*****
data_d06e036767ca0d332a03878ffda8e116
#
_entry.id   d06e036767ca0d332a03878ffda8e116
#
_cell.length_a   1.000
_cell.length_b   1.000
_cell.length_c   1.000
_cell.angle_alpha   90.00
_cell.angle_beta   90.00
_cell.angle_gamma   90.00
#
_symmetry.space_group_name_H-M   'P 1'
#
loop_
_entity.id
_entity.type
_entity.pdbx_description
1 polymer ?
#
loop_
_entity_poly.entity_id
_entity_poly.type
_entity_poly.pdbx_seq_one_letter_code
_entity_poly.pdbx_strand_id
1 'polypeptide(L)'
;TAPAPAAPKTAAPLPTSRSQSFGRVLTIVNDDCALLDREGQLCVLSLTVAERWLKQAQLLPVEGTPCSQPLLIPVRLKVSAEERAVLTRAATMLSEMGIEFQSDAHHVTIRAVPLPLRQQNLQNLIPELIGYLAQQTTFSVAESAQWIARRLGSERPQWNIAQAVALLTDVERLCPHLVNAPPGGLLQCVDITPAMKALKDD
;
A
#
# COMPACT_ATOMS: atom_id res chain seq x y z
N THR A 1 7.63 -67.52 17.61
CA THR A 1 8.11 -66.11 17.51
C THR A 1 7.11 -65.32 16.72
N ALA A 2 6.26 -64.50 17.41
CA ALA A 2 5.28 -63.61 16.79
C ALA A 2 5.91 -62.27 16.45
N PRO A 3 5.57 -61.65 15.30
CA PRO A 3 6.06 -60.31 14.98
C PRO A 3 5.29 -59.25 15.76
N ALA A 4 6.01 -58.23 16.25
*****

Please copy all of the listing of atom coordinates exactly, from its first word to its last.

data_d06e036767ca0d332a03878ffda8e116
#
_entry.id   d06e036767ca0d332a03878ffda8e116
#
_cell.length_a   1.000
_cell.length_b   1.000
_cell.length_c   1.000
_cell.angle_alpha   90.00
_cell.angle_beta   90.00
_cell.angle_gamma   90.00
#
_symmetry.space_group_name_H-M   'P 1'
#
loop_
_entity.id
_entity.type
_entity.pdbx_description
1 polymer ?
#
loop_
_entity_poly.entity_id
_entity_poly.type
_entity_poly.pdbx_seq_one_letter_code
_entity_poly.pdbx_strand_id
1 'polypeptide(L)'
;TAPAPAAPKTAAPLPTSRSQSFGRVLTIVNDDCALLDREGQLCVLSLTVAERWLKQAQLLPVEGTPCSQPLLIPVRLKVSAEERAVLTRAATMLSEMGIEFQSDAHHVTIRAVPLPLRQQNLQNLIPELIGYLAQQTTFSVAESAQWIARRLGSERPQWNIAQAVALLTDVERLCPHLVNAPPGGLLQCVDITPAMKALKDD
;
A
#
# COMPACT_ATOMS: atom_id res chain seq x y z
N THR A 1 7.63 -67.52 17.61
CA THR A 1 8.11 -66.11 17.51
C THR A 1 7.11 -65.32 16.72
N ALA A 2 6.26 -64.50 17.41
CA ALA A 2 5.28 -63.61 16.79
C ALA A 2 5.91 -62.27 16.45
N PRO A 3 5.57 -61.65 15.30
CA PRO A 3 6.06 -60.31 14.98
C PRO A 3 5.29 -59.25 15.76
N ALA A 4 6.01 -58.23 16.25